NEW YORK (CBSNewYork) -- Read this story carefully if you're a driver, because a CBS 2 investigation has uncovered a danger that could involve your windshield, and could place you and your passengers at risk.
As CBS 2's Kristine Johnson reported, the danger killed Jeanne Fransway of Chippewa Falls, Wis., back in 1999.
"She was just 25, starting her life," said the victim's older brother, Jon Fransway.
But Jeanne Fransway became a victim of negligence.
"She was found laying on her windshield," her brother said.
Jeanne Fransway was ejected from her car during an accident -- flying 70 feet out the front -- where the windshield was supposed to be. It had recently been replaced, but installed improperly, leaving Fransway unprotected.
"A few days after the accident, I held her in the hospital and she died," Jon Fransway said.
Experts said it was not an isolated case. Millions of drivers with replacement windshields like Fransway's may be at risk from defective installations.
"Your windshield is really part of the safety system, and it's really important that it be installed properly, as important as it is to install your brakes right," said Debra Levy of the Auto Glass Safety Council, a nonprofit organization dedicated to the safe replacement of glass.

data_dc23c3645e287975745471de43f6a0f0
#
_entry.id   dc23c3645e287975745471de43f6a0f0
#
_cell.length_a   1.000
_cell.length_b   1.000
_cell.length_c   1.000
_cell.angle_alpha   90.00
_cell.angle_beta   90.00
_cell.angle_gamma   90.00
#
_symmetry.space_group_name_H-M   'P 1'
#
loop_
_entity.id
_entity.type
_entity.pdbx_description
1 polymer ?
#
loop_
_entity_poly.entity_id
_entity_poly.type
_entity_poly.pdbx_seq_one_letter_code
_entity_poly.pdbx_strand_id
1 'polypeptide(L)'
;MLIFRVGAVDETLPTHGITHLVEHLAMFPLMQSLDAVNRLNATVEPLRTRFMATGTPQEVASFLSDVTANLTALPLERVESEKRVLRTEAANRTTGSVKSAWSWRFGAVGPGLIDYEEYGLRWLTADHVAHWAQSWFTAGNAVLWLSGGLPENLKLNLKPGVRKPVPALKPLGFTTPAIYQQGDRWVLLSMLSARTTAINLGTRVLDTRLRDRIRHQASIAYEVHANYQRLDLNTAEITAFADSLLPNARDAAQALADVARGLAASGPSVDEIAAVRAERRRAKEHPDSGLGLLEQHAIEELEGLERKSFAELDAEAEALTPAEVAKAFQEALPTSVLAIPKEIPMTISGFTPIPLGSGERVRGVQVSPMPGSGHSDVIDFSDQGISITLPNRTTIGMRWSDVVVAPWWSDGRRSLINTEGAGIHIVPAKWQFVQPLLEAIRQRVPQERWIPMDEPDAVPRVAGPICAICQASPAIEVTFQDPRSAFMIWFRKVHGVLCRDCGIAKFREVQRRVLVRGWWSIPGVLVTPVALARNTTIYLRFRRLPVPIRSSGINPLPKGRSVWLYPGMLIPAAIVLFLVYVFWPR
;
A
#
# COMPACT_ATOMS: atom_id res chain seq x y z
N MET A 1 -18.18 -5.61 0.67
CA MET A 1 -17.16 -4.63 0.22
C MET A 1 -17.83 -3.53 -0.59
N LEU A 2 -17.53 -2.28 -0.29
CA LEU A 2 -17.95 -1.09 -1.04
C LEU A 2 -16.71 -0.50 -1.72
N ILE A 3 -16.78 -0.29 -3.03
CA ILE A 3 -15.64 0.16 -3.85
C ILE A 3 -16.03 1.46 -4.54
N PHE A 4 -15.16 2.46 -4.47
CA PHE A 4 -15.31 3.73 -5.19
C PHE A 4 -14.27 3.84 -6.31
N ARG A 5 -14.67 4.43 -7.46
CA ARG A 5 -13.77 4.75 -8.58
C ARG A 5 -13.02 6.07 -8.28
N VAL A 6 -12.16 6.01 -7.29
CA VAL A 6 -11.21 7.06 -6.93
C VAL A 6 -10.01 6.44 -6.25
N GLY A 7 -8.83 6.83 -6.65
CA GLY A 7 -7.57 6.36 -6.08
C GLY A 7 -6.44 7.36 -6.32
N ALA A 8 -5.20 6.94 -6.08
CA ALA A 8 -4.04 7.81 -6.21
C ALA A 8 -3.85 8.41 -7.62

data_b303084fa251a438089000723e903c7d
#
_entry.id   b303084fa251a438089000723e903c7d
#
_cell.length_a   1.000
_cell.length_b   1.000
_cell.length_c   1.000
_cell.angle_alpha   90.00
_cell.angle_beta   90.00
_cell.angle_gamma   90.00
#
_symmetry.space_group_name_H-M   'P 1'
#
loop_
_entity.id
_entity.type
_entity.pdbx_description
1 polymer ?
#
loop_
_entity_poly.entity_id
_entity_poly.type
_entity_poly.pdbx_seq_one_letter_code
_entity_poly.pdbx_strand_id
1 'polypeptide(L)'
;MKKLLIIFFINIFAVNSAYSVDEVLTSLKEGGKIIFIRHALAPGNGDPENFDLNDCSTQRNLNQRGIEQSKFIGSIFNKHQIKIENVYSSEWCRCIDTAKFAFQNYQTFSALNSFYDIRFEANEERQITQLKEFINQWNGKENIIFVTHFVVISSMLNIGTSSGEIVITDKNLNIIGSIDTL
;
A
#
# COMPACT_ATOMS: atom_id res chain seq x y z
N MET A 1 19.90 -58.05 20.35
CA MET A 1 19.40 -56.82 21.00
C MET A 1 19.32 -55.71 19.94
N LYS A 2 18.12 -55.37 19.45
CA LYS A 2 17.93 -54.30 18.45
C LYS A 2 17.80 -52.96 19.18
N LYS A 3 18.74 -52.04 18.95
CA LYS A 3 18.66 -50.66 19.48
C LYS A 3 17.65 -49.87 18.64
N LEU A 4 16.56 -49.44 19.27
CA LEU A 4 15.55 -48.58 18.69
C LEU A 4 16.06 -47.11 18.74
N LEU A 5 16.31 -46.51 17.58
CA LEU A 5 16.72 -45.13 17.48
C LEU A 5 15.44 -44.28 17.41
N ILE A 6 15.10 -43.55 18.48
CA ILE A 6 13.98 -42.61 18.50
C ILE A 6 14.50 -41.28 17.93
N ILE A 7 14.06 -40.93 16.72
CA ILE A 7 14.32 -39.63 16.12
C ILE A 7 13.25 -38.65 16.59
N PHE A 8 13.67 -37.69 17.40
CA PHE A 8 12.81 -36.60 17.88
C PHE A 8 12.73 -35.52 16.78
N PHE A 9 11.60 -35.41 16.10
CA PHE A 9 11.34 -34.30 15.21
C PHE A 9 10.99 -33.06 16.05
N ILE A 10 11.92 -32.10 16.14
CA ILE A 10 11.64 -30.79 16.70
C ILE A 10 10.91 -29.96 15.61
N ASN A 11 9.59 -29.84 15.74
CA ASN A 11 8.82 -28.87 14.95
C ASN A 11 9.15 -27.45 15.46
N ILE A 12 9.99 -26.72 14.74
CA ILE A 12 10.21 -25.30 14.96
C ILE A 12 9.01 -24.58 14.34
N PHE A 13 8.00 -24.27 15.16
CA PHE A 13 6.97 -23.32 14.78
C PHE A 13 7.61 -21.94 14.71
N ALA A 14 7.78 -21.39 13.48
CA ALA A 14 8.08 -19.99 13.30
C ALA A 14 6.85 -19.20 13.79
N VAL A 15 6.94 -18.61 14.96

As many as 85 percent of so-called replacement windows are installed wrong, Levy said.
Levy said because there are no federal laws regulating the industry, there is all sorts of shoddy workmanship going on.
"Anyone can put a magnetic sign on the side of their truck and say that they are an auto-glass installer," Levy said.
And that is how it happens. You get a crack in your windshield, and many drivers unknowingly call inexperienced installers.
Laura Overbay spent hundreds on replacing a windshield, but luckily she discovered it was defective while getting her car washed, before an accident could happen.
"If you see you have any kind of leakage in terms of water, yes, you want to get that checked out right away," Levy said.
Other precautions include checking the molding around the glass. If it feels gummy, the installers may have used the wrong adhesive.
And if the glass itself appears wavy or uneven, that is also a red flag, Levy said.
"In my sister's case, the adhesive that was used was outdated," Jon Fransway said.
Jon Fransway said he does not want anyone to meet the same fate as his sister. Until there are regulations he is warning drivers it's all up to them.
"I just want them to make sure they understand and be their own advocate when it comes to windshield replacement," he said.
To ensure your replacement windshield is installed correctly, look for a company certified by the Auto Glass Safety Council. Learn more at agrss.com/for-consumers.
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